Keith NunesKANSAS CITY — As food and beverage manufacturers invest more in strategies to reduce food waste, some are uncovering unique business opportunities. As a result, food waste may offer more promise than solely as an initiative to improve a company’s sustainability score. It offers potential growth through the development of innovative products or ingredients that initially may appeal to those consumers who incorporate a company’s commitment to environmental sustainability and mitigating climate change into their purchasing decisions.

The concept of using food waste to develop products is in the embryonic stage, but during the past few years several companies, both established and emerging, have demonstrated how raw materials once considered useless may be recycled into the components of a finished product or a valuable ingredient. Perhaps the highest profile company to embark on such an initiative is Tyson Foods, Inc., Springdale, Ark., which earlier this year launched its Yappah platform.

The first product marketed through the Yappah brand is a protein crisp made with what the company calls “upcycled” chicken breast trim, blended with carrot or celery purees left over from juicing or spent malted barley from beer brewing. The products are marketed in aluminum cans, have 8 to 10 grams of protein per serving and are available in a variety of unique flavors. Tyson Foods is test marketing the crisp to learn more about consumer perception and interest in such a product.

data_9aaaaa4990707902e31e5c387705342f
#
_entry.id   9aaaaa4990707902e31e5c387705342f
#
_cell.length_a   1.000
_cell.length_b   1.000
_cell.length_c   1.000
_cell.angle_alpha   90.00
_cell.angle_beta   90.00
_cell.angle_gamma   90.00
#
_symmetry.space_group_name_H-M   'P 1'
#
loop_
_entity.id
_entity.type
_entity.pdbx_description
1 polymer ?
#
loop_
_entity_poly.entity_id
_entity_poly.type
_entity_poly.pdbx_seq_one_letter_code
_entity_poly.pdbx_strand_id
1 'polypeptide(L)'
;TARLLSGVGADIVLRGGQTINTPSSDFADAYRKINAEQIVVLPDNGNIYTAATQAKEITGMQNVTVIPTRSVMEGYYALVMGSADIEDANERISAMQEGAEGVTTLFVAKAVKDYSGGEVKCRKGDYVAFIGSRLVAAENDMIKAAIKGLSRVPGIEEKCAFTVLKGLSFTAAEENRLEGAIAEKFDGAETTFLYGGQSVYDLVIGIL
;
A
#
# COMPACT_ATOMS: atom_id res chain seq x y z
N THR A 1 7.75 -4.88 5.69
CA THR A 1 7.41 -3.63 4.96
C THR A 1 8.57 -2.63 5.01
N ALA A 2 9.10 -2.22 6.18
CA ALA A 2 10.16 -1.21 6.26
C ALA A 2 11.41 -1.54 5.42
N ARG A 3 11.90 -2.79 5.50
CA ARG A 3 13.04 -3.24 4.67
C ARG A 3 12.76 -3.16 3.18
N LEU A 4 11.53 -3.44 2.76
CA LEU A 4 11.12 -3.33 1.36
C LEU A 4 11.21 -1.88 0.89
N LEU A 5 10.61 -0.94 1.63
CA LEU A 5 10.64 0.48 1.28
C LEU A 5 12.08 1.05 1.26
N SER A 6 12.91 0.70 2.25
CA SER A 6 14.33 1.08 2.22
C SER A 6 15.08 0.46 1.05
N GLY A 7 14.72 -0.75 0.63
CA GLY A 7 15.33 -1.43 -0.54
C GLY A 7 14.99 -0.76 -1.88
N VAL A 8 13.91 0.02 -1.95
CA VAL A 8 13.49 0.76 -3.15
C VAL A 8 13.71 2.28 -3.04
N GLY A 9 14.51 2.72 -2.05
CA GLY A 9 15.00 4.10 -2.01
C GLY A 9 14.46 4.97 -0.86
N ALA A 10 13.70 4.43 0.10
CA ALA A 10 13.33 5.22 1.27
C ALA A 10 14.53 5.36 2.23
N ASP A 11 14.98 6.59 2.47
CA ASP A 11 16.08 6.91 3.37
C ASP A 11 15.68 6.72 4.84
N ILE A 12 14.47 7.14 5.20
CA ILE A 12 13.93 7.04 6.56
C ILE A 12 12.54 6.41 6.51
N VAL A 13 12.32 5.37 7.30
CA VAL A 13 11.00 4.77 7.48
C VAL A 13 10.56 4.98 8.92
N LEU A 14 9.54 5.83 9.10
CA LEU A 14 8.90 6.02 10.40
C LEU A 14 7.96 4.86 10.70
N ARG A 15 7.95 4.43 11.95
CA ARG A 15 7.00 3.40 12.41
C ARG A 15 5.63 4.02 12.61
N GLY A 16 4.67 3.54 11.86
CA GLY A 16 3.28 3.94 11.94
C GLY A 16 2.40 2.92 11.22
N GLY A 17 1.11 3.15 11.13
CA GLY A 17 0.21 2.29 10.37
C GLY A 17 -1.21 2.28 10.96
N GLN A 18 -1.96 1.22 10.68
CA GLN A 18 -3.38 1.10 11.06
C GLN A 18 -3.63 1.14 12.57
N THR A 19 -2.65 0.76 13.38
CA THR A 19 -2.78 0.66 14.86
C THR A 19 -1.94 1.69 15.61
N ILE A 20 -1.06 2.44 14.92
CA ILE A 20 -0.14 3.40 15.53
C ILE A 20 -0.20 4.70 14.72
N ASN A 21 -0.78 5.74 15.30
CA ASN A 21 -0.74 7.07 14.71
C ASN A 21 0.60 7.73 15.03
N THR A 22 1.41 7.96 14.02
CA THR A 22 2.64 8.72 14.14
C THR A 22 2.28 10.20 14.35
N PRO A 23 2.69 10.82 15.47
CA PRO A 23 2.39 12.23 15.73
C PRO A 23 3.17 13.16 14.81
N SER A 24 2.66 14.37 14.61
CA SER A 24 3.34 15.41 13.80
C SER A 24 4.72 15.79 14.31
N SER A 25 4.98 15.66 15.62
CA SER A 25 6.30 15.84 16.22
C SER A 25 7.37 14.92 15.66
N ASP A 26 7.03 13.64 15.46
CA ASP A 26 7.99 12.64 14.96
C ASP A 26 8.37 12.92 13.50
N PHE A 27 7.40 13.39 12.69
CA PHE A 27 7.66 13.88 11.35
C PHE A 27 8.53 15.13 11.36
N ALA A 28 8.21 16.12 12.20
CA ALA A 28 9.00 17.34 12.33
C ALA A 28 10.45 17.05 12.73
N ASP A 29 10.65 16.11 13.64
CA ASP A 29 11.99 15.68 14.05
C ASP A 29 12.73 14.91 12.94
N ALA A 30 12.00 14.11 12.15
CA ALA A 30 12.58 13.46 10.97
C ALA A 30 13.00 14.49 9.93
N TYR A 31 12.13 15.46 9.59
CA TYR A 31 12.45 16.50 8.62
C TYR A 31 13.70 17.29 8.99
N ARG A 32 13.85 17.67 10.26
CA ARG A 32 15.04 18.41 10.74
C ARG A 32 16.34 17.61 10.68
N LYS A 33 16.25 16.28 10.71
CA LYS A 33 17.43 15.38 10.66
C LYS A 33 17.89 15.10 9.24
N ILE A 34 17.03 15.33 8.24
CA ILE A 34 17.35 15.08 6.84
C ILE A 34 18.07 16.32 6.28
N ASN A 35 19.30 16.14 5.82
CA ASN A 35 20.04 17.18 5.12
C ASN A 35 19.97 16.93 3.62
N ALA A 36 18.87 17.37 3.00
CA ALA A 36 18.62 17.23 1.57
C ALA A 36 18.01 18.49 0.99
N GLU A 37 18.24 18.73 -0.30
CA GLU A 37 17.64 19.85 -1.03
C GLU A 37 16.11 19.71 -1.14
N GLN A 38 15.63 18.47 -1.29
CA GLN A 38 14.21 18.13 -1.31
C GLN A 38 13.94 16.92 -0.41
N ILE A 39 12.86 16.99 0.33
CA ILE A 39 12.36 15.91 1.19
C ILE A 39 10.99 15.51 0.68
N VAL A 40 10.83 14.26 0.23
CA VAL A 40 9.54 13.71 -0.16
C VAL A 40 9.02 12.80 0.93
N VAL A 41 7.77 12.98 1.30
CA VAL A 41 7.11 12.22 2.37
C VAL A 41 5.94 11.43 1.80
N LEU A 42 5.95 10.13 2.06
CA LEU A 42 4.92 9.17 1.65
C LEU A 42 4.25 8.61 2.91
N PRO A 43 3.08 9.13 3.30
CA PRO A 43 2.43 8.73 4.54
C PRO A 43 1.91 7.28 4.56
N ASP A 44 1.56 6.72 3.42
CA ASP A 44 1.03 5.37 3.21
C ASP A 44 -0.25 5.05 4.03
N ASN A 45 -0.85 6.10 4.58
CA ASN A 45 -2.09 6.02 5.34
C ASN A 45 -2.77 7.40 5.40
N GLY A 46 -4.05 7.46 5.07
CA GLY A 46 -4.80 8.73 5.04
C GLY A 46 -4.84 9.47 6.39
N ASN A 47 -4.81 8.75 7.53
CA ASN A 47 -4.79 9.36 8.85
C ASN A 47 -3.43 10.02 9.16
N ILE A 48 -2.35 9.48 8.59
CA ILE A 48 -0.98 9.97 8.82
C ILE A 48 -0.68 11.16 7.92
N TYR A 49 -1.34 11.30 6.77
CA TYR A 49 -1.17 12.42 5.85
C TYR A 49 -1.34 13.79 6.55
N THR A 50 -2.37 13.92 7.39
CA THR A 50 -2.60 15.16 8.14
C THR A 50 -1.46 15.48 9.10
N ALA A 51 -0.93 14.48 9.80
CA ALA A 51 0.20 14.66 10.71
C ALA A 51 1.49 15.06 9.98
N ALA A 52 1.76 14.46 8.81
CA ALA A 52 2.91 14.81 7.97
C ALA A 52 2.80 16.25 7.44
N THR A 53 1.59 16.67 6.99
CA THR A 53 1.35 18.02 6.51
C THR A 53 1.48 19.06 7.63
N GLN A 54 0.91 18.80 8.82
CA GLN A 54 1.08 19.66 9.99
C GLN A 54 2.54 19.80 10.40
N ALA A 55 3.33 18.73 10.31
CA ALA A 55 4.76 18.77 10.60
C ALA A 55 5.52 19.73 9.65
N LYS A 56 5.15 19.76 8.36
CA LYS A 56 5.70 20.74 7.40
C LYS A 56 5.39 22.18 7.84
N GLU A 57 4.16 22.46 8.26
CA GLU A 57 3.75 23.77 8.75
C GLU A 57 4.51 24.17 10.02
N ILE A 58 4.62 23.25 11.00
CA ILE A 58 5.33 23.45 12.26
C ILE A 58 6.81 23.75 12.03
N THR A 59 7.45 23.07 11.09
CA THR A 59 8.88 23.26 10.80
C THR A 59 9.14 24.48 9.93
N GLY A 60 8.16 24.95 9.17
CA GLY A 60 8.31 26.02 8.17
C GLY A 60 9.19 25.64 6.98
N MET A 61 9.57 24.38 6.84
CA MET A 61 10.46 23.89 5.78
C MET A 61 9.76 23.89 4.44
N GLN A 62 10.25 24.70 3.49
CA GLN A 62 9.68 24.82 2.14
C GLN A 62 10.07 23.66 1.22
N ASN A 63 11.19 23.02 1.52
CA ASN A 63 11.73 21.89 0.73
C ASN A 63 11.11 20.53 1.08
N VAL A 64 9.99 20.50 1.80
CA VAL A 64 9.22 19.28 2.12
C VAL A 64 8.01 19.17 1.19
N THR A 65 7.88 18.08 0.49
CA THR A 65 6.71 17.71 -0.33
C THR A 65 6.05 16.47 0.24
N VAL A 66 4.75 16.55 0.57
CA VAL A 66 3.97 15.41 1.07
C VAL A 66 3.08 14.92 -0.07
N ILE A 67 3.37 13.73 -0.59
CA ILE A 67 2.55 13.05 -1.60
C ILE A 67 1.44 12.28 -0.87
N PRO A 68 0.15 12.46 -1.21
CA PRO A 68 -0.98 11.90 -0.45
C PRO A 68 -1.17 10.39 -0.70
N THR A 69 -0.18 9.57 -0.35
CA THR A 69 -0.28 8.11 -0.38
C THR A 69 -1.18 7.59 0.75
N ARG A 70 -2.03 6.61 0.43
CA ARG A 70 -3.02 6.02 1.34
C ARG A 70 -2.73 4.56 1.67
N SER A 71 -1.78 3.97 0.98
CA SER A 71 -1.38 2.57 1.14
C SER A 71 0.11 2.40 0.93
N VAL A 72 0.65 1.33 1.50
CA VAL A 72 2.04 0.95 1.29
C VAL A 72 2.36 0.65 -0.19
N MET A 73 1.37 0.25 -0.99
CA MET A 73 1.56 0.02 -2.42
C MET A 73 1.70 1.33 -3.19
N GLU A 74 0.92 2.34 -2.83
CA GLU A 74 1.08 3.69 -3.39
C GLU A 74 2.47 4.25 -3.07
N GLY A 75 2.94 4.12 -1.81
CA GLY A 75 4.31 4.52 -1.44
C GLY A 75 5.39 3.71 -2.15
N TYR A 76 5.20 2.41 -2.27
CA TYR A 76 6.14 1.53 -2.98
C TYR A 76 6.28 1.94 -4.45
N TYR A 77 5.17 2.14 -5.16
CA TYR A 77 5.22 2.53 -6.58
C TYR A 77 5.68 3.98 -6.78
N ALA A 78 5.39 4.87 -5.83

Food waste may offer more promise than solely as an initiative to improve a company’s sustainability score.

At IFT18, the Institute of Food Technologists’ annual meeting and food exposition held this past July in Chicago, Renewal Mill, Oakland, Calif., won the I.F.T.’s inaugural Future Food Disruptor of the Year award. The company’s flagship product is okara flour, a high fiber, gluten-free flour made from the pulpy byproduct of soy milk processing. The company has developed a line of individually packaged cookies made with the flour that may be sold in convenience stores and food service outlets. The company also is working on the development of a starch sourced from the byproducts of pea processing.

Another company attempting to capitalize on the potential of food waste is ReGrained, San Francisco, which uses spent grain from beer brewing to offer a branded ingredient, ReGrained Supergrain + flour, and a line of branded snack bars featuring the ingredient. The flour is high in protein and dietary and prebiotic fiber, according to the company.

Anecdotes are not evidence of a trend, but consumer and industry interest in sustainability may indicate there is significant potential in developing and creating new products that promote the environmental benefits of using food waste. Such creative products also may be a way for companies to connect with such emerging consumer groups as millennials and Gen Z.

Large numbers from both demographic cohorts seek to accelerate positive change in the world and are interested in products with attributes that promote such change. Taste and price always will be the primary drivers when consumers consider a purchase, but no one should underestimate consumer interest, particularly among younger consumers, in inventive products that promote an environmentally friendly, sustainable future.